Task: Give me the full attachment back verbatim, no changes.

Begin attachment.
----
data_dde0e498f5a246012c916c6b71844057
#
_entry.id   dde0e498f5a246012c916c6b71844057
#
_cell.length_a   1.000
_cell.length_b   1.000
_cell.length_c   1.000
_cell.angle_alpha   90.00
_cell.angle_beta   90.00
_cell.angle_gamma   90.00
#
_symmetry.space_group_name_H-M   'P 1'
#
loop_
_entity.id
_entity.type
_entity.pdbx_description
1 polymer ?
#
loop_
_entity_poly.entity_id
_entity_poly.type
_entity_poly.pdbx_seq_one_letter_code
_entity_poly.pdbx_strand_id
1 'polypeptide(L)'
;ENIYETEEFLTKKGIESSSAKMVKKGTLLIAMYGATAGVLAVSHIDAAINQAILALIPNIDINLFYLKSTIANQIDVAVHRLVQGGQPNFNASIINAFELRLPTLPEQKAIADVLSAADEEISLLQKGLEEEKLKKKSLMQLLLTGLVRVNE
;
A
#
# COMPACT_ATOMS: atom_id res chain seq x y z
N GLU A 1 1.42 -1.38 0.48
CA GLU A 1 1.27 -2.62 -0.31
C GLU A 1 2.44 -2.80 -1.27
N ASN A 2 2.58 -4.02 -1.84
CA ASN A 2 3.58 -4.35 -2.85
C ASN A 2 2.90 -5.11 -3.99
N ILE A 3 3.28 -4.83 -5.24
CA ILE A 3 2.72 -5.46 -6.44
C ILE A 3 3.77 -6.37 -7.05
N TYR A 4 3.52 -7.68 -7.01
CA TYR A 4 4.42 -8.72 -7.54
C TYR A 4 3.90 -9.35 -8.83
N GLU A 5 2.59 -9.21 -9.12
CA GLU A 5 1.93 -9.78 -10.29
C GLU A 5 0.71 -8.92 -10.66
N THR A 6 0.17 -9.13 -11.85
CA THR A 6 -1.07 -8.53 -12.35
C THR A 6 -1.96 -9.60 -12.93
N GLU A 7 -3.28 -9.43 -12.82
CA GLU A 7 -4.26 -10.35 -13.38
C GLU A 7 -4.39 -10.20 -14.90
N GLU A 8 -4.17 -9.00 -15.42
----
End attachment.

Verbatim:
data_dde0e498f5a246012c916c6b71844057
#
_entry.id   dde0e498f5a246012c916c6b71844057
#
_cell.length_a   1.000
_cell.length_b   1.000
_cell.length_c   1.000
_cell.angle_alpha   90.00
_cell.angle_beta   90.00
_cell.angle_gamma   90.00
#
_symmetry.space_group_name_H-M   'P 1'
#
loop_
_entity.id
_entity.type
_entity.pdbx_description
1 polymer ?
#
loop_
_entity_poly.entity_id
_entity_poly.type
_entity_poly.pdbx_seq_one_letter_code
_entity_poly.pdbx_strand_id
1 'polypeptide(L)'
;ENIYETEEFLTKKGIESSSAKMVKKGTLLIAMYGATAGVLAVSHIDAAINQAILALIPNIDINLFYLKSTIANQIDVAVHRLVQGGQPNFNASIINAFELRLPTLPEQKAIADVLSAADEEISLLQKGLEEEKLKKKSLMQLLLTGLVRVNE
;
A
#
# COMPACT_ATOMS: atom_id res chain seq x y z
N GLU A 1 1.42 -1.38 0.48
CA GLU A 1 1.27 -2.62 -0.31
C GLU A 1 2.44 -2.80 -1.27
N ASN A 2 2.58 -4.02 -1.84
CA ASN A 2 3.58 -4.35 -2.85
C ASN A 2 2.90 -5.11 -3.99
N ILE A 3 3.28 -4.83 -5.24
CA ILE A 3 2.72 -5.46 -6.44
C ILE A 3 3.77 -6.37 -7.05
N TYR A 4 3.52 -7.68 -7.01
CA TYR A 4 4.42 -8.72 -7.54
C TYR A 4 3.90 -9.35 -8.83
N GLU A 5 2.59 -9.21 -9.12
CA GLU A 5 1.93 -9.78 -10.29
C GLU A 5 0.71 -8.92 -10.66
N THR A 6 0.17 -9.13 -11.85
CA THR A 6 -1.07 -8.53 -12.35
C THR A 6 -1.96 -9.60 -12.93
N GLU A 7 -3.28 -9.43 -12.82
CA GLU A 7 -4.26 -10.35 -13.38
C GLU A 7 -4.39 -10.20 -14.90
N GLU A 8 -4.17 -9.00 -15.42